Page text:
My Name is Love

4.5 stars.  This is Stefanie with my first review.  If you judge enjoyment of a book by how quickly you finish it, then you might say that I enjoyed My Name is Love by Singer Darlene Love, which is a memoir on her years in the music business.  Those who keep up with music may know this lady’s name either for the Christmas songs she has sung such as Christmas Baby Please Come Home, or other nonholiday songs which she sang both under her own name and the names of others such as the Crystals such as Today I Met the Boy I’m Gonna Marry and He’s a Rebel respectively.  All three of these examples, recorded in the 1960’s,  were sung under the direction of a famous producer named Phil Spector, and unfortunately for her, the songs not under Darlene Love’s  name were usually bigger hits.  Even so, I was interested in reading this book because of the story of triumph within its pages which includes being part of a famous music TV show of that decade, touring and singing with famous stars from Sam Cooke, to Elvis, to Thom Jones, and eventually a successful solo career.  I’m glad I read this book, becayse I felt that I had a windo into a lifestyle which I will most likely never experience from singing in the church run by one’s preacher father,to the aforementioned performances behind famous stars.  I thought the writing done by Love was engaging and I think anyone who wants a read of someone triumphing over adversity, this is it.  The only suggestion I would make is that further editions have more on what has happened since the book was published in the mid 1990’s.  Even so, it is a definite reread.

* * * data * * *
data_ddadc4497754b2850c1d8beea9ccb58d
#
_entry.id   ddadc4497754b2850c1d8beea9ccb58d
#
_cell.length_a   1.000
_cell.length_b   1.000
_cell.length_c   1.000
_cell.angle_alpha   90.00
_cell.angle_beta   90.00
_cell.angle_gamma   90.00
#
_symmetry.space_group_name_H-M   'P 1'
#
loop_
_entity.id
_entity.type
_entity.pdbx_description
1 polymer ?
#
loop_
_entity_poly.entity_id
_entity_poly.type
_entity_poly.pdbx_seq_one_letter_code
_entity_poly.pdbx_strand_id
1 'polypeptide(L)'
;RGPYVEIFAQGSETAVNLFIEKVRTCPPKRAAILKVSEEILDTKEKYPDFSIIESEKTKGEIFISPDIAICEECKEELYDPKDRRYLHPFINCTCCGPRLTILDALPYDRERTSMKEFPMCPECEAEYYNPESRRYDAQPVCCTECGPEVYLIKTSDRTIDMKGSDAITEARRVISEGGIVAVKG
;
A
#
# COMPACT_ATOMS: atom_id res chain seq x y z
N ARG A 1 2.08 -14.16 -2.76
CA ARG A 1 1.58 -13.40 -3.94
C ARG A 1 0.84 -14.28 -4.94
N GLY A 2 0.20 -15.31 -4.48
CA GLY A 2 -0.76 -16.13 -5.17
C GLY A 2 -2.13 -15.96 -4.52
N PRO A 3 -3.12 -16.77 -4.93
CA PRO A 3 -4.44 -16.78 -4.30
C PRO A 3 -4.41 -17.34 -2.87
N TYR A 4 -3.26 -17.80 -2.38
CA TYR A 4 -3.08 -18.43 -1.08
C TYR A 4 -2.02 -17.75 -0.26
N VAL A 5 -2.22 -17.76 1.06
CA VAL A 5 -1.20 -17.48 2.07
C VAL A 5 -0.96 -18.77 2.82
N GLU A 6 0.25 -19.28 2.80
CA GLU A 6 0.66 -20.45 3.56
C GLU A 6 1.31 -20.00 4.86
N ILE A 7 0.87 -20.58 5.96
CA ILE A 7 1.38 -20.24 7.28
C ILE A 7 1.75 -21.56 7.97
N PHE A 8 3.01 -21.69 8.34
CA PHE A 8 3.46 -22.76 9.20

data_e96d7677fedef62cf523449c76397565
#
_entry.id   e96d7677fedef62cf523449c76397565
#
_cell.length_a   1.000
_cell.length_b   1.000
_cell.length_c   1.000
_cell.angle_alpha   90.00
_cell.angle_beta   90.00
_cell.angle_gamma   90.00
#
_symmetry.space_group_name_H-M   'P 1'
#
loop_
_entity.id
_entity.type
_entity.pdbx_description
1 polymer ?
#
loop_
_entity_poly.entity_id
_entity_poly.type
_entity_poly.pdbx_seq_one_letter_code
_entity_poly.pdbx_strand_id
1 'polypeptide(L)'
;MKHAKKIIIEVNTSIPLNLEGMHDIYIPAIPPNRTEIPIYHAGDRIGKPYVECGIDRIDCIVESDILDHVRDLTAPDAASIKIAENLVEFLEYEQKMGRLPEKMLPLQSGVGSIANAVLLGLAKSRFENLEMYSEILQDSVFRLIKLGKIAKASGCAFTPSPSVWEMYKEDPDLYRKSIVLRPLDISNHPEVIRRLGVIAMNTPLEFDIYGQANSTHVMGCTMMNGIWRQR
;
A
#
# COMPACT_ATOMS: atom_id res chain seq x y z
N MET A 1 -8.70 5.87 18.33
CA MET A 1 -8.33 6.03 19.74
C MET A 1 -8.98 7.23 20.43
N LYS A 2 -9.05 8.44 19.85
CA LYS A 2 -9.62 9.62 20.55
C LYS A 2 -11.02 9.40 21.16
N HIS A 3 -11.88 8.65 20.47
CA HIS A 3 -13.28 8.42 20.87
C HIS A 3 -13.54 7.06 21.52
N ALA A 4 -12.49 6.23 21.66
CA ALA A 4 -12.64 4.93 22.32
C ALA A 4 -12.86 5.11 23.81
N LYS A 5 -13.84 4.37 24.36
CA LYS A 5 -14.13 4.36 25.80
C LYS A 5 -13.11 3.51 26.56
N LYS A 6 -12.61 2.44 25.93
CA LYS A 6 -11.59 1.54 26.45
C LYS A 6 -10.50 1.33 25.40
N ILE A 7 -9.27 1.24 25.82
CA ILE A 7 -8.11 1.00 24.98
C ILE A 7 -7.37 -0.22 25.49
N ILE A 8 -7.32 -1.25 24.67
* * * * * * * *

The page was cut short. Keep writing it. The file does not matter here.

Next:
Do You Dream in Color

Do You Dream in Color by Laurie Rubin
5.0 of 5 stars
Hey folks, Amy here.
Time to get these book reviews rolling. I thought I’d start on a positive note with one of my favorites.
One might assume a blind person would spend all their spare time reading memoirs from other blind people. I admit, I have read a fair number of those. Usually, the writer was born with sight, got into an accident or came down with an illness, lost his/her sight and had to adjust. I found these stories reasonably fascinating at first, but after five or or six, they became redundant. When I heard about Rubin’s book, I began reading it with little enthusiasm.
And was I pleasantly surprised!
What I found most appealing with this book was that it was down-to-earth. It’s a memoir of a young woman who was born blind and all her trials and triumphs.
I would recommend this book to any sighted person who has questions about blindness but is afraid to ask. (Although no need to be afraid; we don’t bite.) I would also recommend this book to any blind young adult coming to terms with trying to gain independence in a mostly-sighted world. It is always nice to know just because the auther is a successful opera singer, she is human.

A Word on This Blog’s Beginnings

If any of you read the last post, you might know it was written by Amy. I am Stefanie of the aforementioned Stefanie and Amy sisters, and Amy and I have been besties since we went to college together.
While we have both enjoyed reading books, she was the more veracious reader initially. I had enjoyed reading as a child, but had gotten out of it, and didn’t pick it back up until after graduation.
We were inspired to start this blog as something to do together, and while I’ve done a bit of blogging previously, this is Amy’s first foray. I hope you will join us on this journey. 🙂

Introducing the Book Addicts

Hey y’all.  It’s the Stefanie and Amy sisters.
Actually, we’re BFF’s, but we’ve been mistaken sisters in the past.
Supposedly, we don’t even look alike, but we don’t know for sure. we don’t look in the mirror.
We thought we’d start this project to review some of our favorit books.
And we might be discussing some disability-related topics as we’re blind. (Hence why we don’t look in the mirror.)
Happy Reading!